President Bush’s Remarks at Charleston Air Force Base
President Bush’s Remarks at Fort Belvoir
Vice President Cheney Remarks at Fort Hood

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Commissary provides service and savings during deployments

By Carole Young

     Military service members make many sacrifices to defend our country, among them: personal, professional and financial. All three seem to coincide when a service member is deployed or a Guard or Reserve member is activated, sometimes facing a reduction in household income.

     The Defense Commissary Agency (DeCA) can help by providing significant grocery savings of 30 percent or more to service members and their families – when they use their commissary benefit regularly. Shoppers can expect to save even more on meat and produce purchases and frequent case lot sales help shoppers realize even bigger savings.

Children’s book aids military families dealing with deployment

Mommy, you’re my hero! & Daddy, you’re my hero!

Child’s perspective encourages compassion and support for children and families of military personnel

     "Daddy, you're my hero!" and "Mommy, you're my hero!" are two versions of a children's book written for families in military and public service dealing with deployment. The book is based on the author’s experience as an army brat. 

     According to the Military Times there are 3.3 million in the military community. This “military city’s” demographics rank between New York and Los Angeles in terms of income and population.  Now, those families are making the ultimate sacrifice for their country as their loved ones are deployed in the service of our country.  These numbers do not reflect the huge numbers of reservists who can now count themselves among this population. 

         The You’re my hero books are the first in the Books for Brats series for children of parents in military and public service brought to you by Little Red Haired Girl Publishing.

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Some excerpts from letters readers have sent us:

* Reading this brought tears to my eyes. My oldest is 3 so he hasn't quite
understood the deployments but one day soon he will and that I know will
brake our hearts. I think this book is truly wonderful. It is right to the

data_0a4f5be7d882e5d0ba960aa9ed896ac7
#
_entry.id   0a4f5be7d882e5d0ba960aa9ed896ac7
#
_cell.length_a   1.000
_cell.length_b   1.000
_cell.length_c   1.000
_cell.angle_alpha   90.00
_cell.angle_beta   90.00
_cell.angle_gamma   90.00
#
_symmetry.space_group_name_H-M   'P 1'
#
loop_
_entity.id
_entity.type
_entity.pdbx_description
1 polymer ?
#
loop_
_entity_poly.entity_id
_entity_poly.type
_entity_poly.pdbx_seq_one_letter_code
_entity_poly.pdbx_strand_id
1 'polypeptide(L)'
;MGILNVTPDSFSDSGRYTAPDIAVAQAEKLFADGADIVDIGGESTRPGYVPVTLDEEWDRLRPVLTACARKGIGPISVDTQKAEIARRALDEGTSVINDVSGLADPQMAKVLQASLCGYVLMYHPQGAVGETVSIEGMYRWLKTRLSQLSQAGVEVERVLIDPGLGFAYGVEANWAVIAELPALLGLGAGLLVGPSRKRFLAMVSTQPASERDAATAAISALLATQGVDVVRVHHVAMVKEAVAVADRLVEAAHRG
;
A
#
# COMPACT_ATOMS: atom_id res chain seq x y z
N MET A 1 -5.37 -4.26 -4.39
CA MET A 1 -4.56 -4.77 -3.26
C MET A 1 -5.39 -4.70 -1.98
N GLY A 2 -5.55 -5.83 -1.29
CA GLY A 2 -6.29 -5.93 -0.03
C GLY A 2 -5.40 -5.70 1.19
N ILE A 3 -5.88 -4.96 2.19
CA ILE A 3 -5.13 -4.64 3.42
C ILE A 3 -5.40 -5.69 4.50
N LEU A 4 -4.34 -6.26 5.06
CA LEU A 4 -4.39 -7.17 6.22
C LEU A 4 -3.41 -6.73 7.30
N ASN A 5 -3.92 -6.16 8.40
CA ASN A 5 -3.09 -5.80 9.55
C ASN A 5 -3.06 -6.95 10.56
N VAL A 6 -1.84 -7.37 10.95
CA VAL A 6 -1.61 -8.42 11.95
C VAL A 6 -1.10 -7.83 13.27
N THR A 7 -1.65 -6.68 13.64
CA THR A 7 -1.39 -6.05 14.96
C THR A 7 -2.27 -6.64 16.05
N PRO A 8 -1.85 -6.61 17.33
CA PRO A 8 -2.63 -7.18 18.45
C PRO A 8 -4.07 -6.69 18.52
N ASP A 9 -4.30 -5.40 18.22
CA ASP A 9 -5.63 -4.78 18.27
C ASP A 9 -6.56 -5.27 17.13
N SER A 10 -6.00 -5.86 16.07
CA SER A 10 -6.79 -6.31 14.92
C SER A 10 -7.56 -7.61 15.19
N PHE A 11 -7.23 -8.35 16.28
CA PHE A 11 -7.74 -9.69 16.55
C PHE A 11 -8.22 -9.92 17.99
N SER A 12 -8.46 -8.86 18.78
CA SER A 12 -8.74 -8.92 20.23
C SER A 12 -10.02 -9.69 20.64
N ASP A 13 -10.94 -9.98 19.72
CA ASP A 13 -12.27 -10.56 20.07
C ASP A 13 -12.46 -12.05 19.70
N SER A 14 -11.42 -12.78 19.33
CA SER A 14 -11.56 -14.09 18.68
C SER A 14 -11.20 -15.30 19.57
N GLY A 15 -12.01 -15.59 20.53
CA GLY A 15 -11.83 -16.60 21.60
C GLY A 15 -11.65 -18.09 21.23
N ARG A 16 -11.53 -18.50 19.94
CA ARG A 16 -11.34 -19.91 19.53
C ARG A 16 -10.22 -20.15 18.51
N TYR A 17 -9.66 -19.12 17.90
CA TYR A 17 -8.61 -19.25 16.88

point and easy for children to understand.

*As soon as I saw the first page, I had to stop for a while. I had to look
at it the first time by myself, to avoid allowing my son seeing the tears.
My father was a career military man during my childhood, too. I lived the
same things as you, saying goodbye, not quite understanding why. The vague
understanding that he was doing something dangerous and important was both
comforting and disturbing to my young heart. You have very eloquently said
so much that many have felt.

Uncle Sam's Kids in When Duty Calls is the first of a brand new series of children's books for the military child 
that helps parents to help children understand often complicated questions like... 
what is deployment?
where is Mommy or Daddy going?
When will they return?
Will we still be a family?

Military Wives Flock to Internet for Help with Mass Deployments


     VIRTUAL REALITY – As tens of thousands and active duty, Guard and Reserve servicemembers deploy to the Middle East , their wives are turning to for help in coping with marital separation, single-parenting and financial hardship.

American Communities Battle to Help Military Families


Operation Homefront brings peace of mind to servicemembers deployed to Middle East


     SAN DIEGO, CA – As tens of thousands of troops deploy from this and other military towns across the United States, their friends and neighbors down the street are joining together to help the families left behind by deployed servicemembers.